In a balanced market, REALTORS® have been taught to estimate market value using comparable properties that have sold in the past 90 days. This method of valuation is so embedded in our psyche that we believe that this is market value. It’s not. 

It’s merely a method we use to estimate the market value, and when the market is balanced, it’s reasonably accurate.   

The market is not balanced right now. We are experiencing the strongest sellers’ market across most of North America that I have ever seen, and I’ve been at this for over 35 years. We are seeing price increases in the double digits in many markets. The demand for properties is unprecedented. Most markets have what I call a buyer pool. This is a group of buyers, more than two and sometimes as many as 100 or even more, who are actively looking for a property in that specific area. 

When a new listing comes on the market, it is dropped into the buyer pool, and a feeding frenzy ensues.  

When the supply and demand are this out of whack, you can be sure that market value will increase significantly.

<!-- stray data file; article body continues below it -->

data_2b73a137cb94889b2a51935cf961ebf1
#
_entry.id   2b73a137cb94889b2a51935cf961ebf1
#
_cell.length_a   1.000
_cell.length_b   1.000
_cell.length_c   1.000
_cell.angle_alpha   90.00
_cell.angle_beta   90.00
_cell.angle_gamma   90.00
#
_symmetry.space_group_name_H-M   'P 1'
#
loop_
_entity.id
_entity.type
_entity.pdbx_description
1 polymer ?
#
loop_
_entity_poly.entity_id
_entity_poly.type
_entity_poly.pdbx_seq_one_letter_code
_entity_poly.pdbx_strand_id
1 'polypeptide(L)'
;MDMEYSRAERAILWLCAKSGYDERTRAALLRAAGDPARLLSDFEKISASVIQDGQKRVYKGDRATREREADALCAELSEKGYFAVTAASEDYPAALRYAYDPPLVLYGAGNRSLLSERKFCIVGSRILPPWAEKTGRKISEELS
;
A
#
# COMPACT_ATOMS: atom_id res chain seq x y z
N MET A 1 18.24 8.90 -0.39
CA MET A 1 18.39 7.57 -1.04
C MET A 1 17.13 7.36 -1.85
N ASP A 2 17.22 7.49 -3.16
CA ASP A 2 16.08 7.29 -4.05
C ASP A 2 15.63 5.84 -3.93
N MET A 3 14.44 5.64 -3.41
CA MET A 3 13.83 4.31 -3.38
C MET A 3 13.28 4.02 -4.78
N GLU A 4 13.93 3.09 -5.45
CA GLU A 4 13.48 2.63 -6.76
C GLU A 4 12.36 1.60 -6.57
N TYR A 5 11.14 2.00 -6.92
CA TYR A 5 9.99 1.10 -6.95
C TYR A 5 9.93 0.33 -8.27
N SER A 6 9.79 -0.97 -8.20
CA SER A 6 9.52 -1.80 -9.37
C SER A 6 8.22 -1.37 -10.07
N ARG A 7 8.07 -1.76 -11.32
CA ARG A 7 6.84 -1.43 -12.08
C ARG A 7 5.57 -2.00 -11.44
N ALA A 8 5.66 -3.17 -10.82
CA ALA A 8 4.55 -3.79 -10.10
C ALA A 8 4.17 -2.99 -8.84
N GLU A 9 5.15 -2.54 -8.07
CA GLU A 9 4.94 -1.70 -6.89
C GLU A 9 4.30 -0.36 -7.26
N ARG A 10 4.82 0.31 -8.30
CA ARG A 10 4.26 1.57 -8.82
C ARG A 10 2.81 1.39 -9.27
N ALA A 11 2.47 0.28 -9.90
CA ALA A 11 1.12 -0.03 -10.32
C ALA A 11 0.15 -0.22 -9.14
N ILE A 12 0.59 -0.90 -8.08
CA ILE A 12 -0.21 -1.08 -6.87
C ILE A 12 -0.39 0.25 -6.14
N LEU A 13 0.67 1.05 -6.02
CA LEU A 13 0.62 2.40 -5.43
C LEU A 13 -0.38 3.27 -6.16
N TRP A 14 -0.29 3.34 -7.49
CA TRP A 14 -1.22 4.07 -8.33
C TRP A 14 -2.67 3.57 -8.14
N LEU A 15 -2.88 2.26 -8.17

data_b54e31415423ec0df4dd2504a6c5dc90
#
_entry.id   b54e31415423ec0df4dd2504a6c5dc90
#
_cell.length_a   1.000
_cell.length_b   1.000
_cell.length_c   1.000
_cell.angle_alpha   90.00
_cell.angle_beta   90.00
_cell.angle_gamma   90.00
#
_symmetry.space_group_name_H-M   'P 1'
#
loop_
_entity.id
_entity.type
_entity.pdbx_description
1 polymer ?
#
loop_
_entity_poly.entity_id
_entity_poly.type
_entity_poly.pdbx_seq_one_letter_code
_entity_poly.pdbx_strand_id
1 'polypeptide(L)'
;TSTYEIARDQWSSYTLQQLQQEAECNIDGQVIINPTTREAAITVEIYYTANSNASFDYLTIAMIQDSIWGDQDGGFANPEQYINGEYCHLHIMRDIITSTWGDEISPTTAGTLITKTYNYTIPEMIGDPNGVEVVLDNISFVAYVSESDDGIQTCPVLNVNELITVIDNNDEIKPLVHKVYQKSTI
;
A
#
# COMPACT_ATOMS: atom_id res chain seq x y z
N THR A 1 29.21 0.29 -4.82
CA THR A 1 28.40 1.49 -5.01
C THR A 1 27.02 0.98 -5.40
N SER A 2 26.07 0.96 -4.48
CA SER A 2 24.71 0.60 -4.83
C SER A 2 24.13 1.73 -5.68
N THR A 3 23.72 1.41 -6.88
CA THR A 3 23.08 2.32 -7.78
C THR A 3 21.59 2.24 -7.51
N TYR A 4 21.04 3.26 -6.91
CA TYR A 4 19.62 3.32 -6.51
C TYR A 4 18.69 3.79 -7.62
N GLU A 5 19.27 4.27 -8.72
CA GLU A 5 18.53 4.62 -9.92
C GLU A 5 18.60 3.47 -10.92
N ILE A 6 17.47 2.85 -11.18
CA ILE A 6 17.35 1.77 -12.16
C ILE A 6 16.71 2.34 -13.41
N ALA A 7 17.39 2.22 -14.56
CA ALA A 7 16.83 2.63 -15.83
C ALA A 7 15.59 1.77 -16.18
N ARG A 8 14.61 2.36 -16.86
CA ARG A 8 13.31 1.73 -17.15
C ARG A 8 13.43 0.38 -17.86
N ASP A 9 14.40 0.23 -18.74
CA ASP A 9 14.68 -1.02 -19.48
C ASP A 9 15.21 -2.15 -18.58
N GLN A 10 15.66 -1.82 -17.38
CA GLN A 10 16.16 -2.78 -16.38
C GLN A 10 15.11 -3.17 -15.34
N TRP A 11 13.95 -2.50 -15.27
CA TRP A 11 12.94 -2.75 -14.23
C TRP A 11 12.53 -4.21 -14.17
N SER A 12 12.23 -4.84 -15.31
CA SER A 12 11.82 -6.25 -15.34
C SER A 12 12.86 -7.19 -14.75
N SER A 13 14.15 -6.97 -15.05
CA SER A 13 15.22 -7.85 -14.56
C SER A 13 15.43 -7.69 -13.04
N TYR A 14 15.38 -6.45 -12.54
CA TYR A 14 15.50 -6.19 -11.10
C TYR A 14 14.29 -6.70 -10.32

To estimate market value in this market, you need to look at a lot more than just the properties recently sold. While this information is still valuable, all it tells us is what a different buyer was willing to pay for a different property in a different market. (Yes, the market changes every day in these uncertain times) In addition to the comps, you need to know the size and the psychology of the buyer pool. How will other buyers behave? Suppose the buyer pool is fewer than ten people, and they are generally first-time buyers with the associated financing challenges. In that case, the sale price will likely be much different than if the buyer pool is 60, and most of them are downsizing and have cash for the purchase. Gathering this information is tricky, but good agents work hard to get it.